Julius Schwartz Would Be 100 Today

Landscape Photos of Julius Schwartz CROPJulius Schwartz, co-editor of one of the earliest fanzines, Ray Bradbury’s first literary agent, and editor of Superman comics for 25 years, was born a century ago today.

In 1932, Allen Glasser, Mort Weisinger, Forrest J Ackerman and Julius Schwartz produced Time Traveller, one of the first science fiction fanzines.

Schwartz was active in the Fantasy Amateur Press Association and provided this autobiography for its 1939 Yearbook:

Born June 19, 1915. I began reading science-fiction in 1929 and since that time have collected most of the science-fiction that has appeared from 1900 to the present time. In association with Mort Weisinger I started the first national fan magazine, The Time Traveler, in 1932. Later I became editor of Fantasy Magazine. In the last year I’ve revived my gossip column, “The Science Fiction Eye,” in Scientifiction  and The Science-Fiction Collector. Science Fiction League member #34. Literary agent, specializing in science-fiction, by profession.

Schwartz and Mort Weisinger had started the first sf literary agency, Solar Sales Service in 1934. Brian M. Thomsen co-wrote Schwartz’s autobiography Man of Two Worlds: My Life in Science Fiction and Comics, and when Schwartz passed away in 2004, Thomsen and Harlan Ellison penned a detailed reminiscence about their friend, including the impact he had on the field as an agent:

Their first sale was of Edmond Hamilton’s “Master of the Genes” to Wonder Stories. They got 10% of the magnificent fee. The sale was for $35, do the math.

In 1935 Julie actually met H.P. Lovecraft, the great recluse, and somehow convinced him to let Solar Sales market one of his stories. An astounding $350 sale to Astounding Stories, the only time the supernatural scrivener managed to get into the top-paying market. By the time Weisinger left the agency for editorial jobs, Julie was representing the absolute caviar of that pool of imaginative writers: Henry Kuttner, the magnificent Stanley Weinbaum, Leigh Brackett, Manly Wade Wellman, Eric Frank Russell, Otto Binder, and even Robert Heinlein for one story. 1938: Julie snags Robert Bloch, eventually selling 75 stories, including the memorable, many-times-reprinted “Yours Truly, Jack the Ripper.” 1940: a kid named Alfred Bester comes to Julie, is mentored by him, and Julie makes his first sf sale, “Life for Sale,” to Amazing Stories. 1939: Julie meets a kid named Ray Bradbury, takes him on, sells “The Pendulum” to Super Science Stories, and it appears on the newsstands on Bradbury’s 21st birthday.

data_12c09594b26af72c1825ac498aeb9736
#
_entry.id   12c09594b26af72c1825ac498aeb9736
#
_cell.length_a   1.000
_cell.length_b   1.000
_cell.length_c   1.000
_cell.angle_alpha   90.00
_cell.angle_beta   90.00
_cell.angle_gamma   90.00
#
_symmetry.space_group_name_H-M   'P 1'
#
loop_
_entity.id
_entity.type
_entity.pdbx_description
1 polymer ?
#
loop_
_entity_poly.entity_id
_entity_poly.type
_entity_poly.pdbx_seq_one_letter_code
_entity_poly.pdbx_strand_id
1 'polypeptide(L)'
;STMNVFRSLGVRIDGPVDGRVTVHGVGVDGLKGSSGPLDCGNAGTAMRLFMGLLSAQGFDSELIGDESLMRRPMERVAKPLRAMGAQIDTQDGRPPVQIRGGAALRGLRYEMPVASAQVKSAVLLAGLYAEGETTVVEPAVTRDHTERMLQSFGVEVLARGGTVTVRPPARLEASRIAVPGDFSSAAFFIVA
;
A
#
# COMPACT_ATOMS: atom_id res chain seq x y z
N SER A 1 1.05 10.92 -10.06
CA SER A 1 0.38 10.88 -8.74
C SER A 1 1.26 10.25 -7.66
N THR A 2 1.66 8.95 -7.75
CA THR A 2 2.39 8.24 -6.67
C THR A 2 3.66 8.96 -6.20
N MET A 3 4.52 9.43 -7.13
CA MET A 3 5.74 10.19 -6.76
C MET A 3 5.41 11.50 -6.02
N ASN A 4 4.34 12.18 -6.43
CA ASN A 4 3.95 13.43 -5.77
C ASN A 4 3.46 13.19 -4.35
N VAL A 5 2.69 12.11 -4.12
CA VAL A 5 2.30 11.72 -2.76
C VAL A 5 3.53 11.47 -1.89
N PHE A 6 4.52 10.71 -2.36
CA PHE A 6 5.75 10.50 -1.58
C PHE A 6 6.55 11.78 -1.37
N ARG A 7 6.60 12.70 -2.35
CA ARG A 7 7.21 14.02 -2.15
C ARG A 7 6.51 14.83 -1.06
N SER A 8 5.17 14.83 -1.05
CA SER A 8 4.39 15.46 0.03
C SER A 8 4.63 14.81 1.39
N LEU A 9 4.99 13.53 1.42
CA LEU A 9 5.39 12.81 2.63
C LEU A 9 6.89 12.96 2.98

He attended the first World Science Fiction Convention in New York over July 4 weekend of 1939. Schwartz, Weisinger and Otto Binder would ditch the last day of the con to see a ballgame at Yankee Stadium – thereby getting to hear Lou Gehrig announce his retirement and listen to those famous lines echo throughout the park:

For the past two weeks you have been reading about a bad break I got. Yet today I consider myself the luckiest man on the face of the earth.

juliusIn the next phase of Julius Schwartz’ career he wrote and edited for DC comics from 1944 till 1989 when he retired as Editor Emeritus.

His memory continues to be honored by the Julie Award, given annually at Dragon*Con.

Portrait Images Julius Schwartz CROP

[Thanks to John Coker III for suggesting the story and sending along the photo pages.]

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7 thoughts on “Julius Schwartz Would Be 100 Today

  1. Julie was a gem! The very essence of fannish exuberance. Always with a kind word and welcoming hand to newbies and old fen alike. It’s hard to portray he and his fellow First Fandomites to those who didn’t have the chance to meet them. Seems the cauldron of the Great Depression and WWII brewed up some wonderful spirits.

  2. I should save this story somewhere. I briefly met Mr. Schwartz during Ithacon in Ithaca NY during the late 1980s (probably 87). I was in an audience at a panel, and Mr. Schwartz was sitting next to me by chance. Sitting in front of me (also by chance) was Wendy Pini (artist for Elfquest) with her dog, and her dog did not take a liking to me for some reason. I wasn’t doing anything, but the dog growled at me. Ms. Pini turned around (probably thinking I was teasing the dog), gave me a really mean look, said “Watch it.” and turned back. (At this stage, I was nervous that the dog growled and one of the major guests of the convention was irritated by me.) Then Mr. Schwartz turned to me, smiled and said “Don’t worry, I’ll vouch for you.” It remains a warm memory still.

  3. One time when I was running a fan table at SDCC (when they were still in the main exhibitor hall), I was surprised by Julius walking up to our table to ask about us and just to chat. He likely had just been in Artists Alley chatting with people like Frank Kelley Freas (who Weird Al had walked by earlier going to see him). He was a class act and is missed.

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